Duke University and eGenesis team up on xenotransplantation

Pair announces research collaboration leveraging eGenesis’ genome engineering and transgenic production capabilities to conduct in-vivo testing of pancreatic islet cell xenotransplants

November16th,2020
Jeffrey Bouley

CAMBRIDGE, Mass.—Organ transplantation is held up by one major factor, which is the availability and accessibility of compatible human organs. To be honest, the scarcity of human organs in general is a key bottleneck, beyond the issue of the whether an individual patient might reject an organ.

One company trying to address the global organ shortage is eGenesis, a biotechnology company using gene-editing technologies for the development of safe and effective human-compatible organs, tissues and cells.

Very recently, the company announced the start of a research collaboration with the Duke University School of Medicine in which the two organizations will evaluate gene-edited pancreatic islet cells in non-human primate recipients as a prerequisite to advancing to human clinical trials. This collaboration is in addition to an existing eGenesis partnership with Massachusetts General Hospital, initiated in 2017.

“There are 1.6 million Americans who live with type 1 diabetes and whose quality of life is greatly impacted by the monitoring of their glucose levels and the need for multiple insulin injections on a daily basis,” said Dr. Allan Douglas Kirk, who holds professorships in surgery, pediatrics and immunology at Duke . “With advancements in gene editing technology, there is now the potential of developing and safely transplanting human-compatible xeno-islet cells, which could allow these patients to reduce or eliminate their need for glucose monitoring and insulin injections. The research we will conduct at Duke will help determine whether a minimally-invasive approach into human clinical studies might be possible.”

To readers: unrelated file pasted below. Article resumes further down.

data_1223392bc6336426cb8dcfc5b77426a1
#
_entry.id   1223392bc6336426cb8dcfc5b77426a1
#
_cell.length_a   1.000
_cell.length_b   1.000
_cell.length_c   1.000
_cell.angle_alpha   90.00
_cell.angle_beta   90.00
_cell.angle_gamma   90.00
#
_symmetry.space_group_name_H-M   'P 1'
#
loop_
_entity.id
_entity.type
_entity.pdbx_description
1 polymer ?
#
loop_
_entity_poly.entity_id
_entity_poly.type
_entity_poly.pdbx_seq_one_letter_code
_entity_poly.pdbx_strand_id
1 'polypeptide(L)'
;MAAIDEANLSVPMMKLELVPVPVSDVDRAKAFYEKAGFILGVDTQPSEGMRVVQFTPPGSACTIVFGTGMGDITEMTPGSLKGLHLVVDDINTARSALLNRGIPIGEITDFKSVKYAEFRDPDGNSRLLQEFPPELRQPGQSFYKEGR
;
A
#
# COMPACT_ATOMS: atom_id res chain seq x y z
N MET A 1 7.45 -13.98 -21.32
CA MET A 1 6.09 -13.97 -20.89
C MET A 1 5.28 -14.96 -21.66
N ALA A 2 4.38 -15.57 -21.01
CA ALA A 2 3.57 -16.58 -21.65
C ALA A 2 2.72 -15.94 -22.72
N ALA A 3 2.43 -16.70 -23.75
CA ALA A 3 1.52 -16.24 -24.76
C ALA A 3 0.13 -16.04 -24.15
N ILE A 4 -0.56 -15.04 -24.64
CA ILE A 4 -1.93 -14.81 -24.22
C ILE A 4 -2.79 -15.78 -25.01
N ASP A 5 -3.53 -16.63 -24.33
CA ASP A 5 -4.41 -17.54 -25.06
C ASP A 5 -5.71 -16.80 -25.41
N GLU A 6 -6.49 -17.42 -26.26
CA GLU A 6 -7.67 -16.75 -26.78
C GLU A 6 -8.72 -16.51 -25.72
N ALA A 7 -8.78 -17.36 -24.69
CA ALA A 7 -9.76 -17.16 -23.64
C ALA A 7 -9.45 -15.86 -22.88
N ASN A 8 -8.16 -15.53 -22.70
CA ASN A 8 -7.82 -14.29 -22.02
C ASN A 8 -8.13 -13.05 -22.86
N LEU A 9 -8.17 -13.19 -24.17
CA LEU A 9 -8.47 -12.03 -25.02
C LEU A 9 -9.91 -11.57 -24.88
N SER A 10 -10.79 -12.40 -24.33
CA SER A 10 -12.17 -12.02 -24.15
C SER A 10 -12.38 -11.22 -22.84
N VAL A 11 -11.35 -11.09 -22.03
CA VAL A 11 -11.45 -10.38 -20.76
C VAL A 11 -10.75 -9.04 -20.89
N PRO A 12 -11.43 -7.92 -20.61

Added Dr. Michael Curtis, president of research and development of eGenesis: “eGenesis’ mission is to develop human-compatible organs, tissues and cells to alleviate the organ shortage crisis and to improve the health and quality of life of all patients who could benefit from transplant. This collaboration with Duke, a leading transplant center with deep expertise in immunology and diabetes, will accelerate our research and provide validation of our xeno-islet cell program, leading to the evaluation in human clinical trials in patients with type 1 diabetes. We look forward to working with our new colleagues to advance the field of organ, tissue, and cell transplantation.”

The concept of xenotransplantation, or the transplantation of organs, tissue and cells from one species to another, has been explored for several decades, with the pig considered the most suitable donor species for humans. However, challenges related to molecular incompatibilities between species as well as virologic concerns have stymied the advancement of the field. The goal of eGenesis is to advance the field of transplantation and make available safe and reliable xeno organs, tissues and cells to patients in need.

The company uses gene editing technology such as CRISPR to directly address the key virology and immunology hurdles that have impeded xenotransplantation to date. Currently, eGenesis is advancing an initial product toward the clinic for kidney transplant, with the longer-term potential of addressing a broader organ recipient population and expanding the applicability of xenotransplantation into other areas such as cell therapy.

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